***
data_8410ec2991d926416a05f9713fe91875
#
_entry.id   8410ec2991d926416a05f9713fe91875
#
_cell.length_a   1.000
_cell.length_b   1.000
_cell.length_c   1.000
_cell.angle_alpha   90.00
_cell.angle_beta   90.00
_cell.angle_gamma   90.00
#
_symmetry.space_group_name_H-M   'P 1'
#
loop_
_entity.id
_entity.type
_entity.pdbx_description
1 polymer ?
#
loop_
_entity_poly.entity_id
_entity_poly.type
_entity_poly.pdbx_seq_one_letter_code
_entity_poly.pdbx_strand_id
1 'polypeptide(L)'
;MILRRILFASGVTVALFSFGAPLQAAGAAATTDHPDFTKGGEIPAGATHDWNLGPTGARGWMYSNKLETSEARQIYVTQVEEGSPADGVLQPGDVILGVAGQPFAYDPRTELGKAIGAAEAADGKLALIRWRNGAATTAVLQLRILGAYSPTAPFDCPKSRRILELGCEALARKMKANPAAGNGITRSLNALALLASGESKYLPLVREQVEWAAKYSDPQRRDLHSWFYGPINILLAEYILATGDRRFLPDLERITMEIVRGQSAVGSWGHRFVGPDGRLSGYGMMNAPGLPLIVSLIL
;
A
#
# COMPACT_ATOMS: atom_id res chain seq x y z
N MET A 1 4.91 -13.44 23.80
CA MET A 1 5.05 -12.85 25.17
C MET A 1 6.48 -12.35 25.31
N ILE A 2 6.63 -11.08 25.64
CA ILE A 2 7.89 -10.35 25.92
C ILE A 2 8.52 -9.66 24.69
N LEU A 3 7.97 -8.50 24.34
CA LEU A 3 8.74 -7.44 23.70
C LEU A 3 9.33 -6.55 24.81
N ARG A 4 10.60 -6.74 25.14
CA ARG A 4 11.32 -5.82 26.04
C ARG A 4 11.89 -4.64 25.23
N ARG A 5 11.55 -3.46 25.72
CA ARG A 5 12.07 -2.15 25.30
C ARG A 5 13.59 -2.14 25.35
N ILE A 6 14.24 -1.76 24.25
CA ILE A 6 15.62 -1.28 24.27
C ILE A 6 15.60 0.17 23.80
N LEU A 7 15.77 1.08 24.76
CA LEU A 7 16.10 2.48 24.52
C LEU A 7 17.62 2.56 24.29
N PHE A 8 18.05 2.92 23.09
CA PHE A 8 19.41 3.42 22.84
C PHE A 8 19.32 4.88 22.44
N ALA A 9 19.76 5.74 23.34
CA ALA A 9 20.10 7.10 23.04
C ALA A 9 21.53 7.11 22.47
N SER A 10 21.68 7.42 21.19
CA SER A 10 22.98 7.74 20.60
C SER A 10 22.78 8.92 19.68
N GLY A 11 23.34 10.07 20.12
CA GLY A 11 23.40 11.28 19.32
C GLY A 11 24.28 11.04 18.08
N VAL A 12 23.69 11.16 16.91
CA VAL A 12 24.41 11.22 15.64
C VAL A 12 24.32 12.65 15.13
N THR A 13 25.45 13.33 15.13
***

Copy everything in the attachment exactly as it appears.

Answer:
data_8410ec2991d926416a05f9713fe91875
#
_entry.id   8410ec2991d926416a05f9713fe91875
#
_cell.length_a   1.000
_cell.length_b   1.000
_cell.length_c   1.000
_cell.angle_alpha   90.00
_cell.angle_beta   90.00
_cell.angle_gamma   90.00
#
_symmetry.space_group_name_H-M   'P 1'
#
loop_
_entity.id
_entity.type
_entity.pdbx_description
1 polymer ?
#
loop_
_entity_poly.entity_id
_entity_poly.type
_entity_poly.pdbx_seq_one_letter_code
_entity_poly.pdbx_strand_id
1 'polypeptide(L)'
;MILRRILFASGVTVALFSFGAPLQAAGAAATTDHPDFTKGGEIPAGATHDWNLGPTGARGWMYSNKLETSEARQIYVTQVEEGSPADGVLQPGDVILGVAGQPFAYDPRTELGKAIGAAEAADGKLALIRWRNGAATTAVLQLRILGAYSPTAPFDCPKSRRILELGCEALARKMKANPAAGNGITRSLNALALLASGESKYLPLVREQVEWAAKYSDPQRRDLHSWFYGPINILLAEYILATGDRRFLPDLERITMEIVRGQSAVGSWGHRFVGPDGRLSGYGMMNAPGLPLIVSLIL
;
A
#
# COMPACT_ATOMS: atom_id res chain seq x y z
N MET A 1 4.91 -13.44 23.80
CA MET A 1 5.05 -12.85 25.17
C MET A 1 6.48 -12.35 25.31
N ILE A 2 6.63 -11.08 25.64
CA ILE A 2 7.89 -10.35 25.92
C ILE A 2 8.52 -9.66 24.69
N LEU A 3 7.97 -8.50 24.34
CA LEU A 3 8.74 -7.44 23.70
C LEU A 3 9.33 -6.55 24.81
N ARG A 4 10.60 -6.74 25.14
CA ARG A 4 11.32 -5.82 26.04
C ARG A 4 11.89 -4.64 25.23
N ARG A 5 11.55 -3.46 25.72
CA ARG A 5 12.07 -2.15 25.30
C ARG A 5 13.59 -2.14 25.35
N ILE A 6 14.24 -1.76 24.25
CA ILE A 6 15.62 -1.28 24.27
C ILE A 6 15.60 0.17 23.80
N LEU A 7 15.77 1.08 24.76
CA LEU A 7 16.10 2.48 24.52
C LEU A 7 17.62 2.56 24.29
N PHE A 8 18.05 2.92 23.09
CA PHE A 8 19.41 3.42 22.84
C PHE A 8 19.32 4.88 22.44
N ALA A 9 19.76 5.74 23.34
CA ALA A 9 20.10 7.10 23.04
C ALA A 9 21.53 7.11 22.47
N SER A 10 21.68 7.42 21.19
CA SER A 10 22.98 7.74 20.60
C SER A 10 22.78 8.92 19.68
N GLY A 11 23.34 10.07 20.12
CA GLY A 11 23.40 11.28 19.32
C GLY A 11 24.28 11.04 18.08
N VAL A 12 23.69 11.16 16.91
CA VAL A 12 24.41 11.22 15.64
C VAL A 12 24.32 12.65 15.13
N THR A 13 25.45 13.33 15.13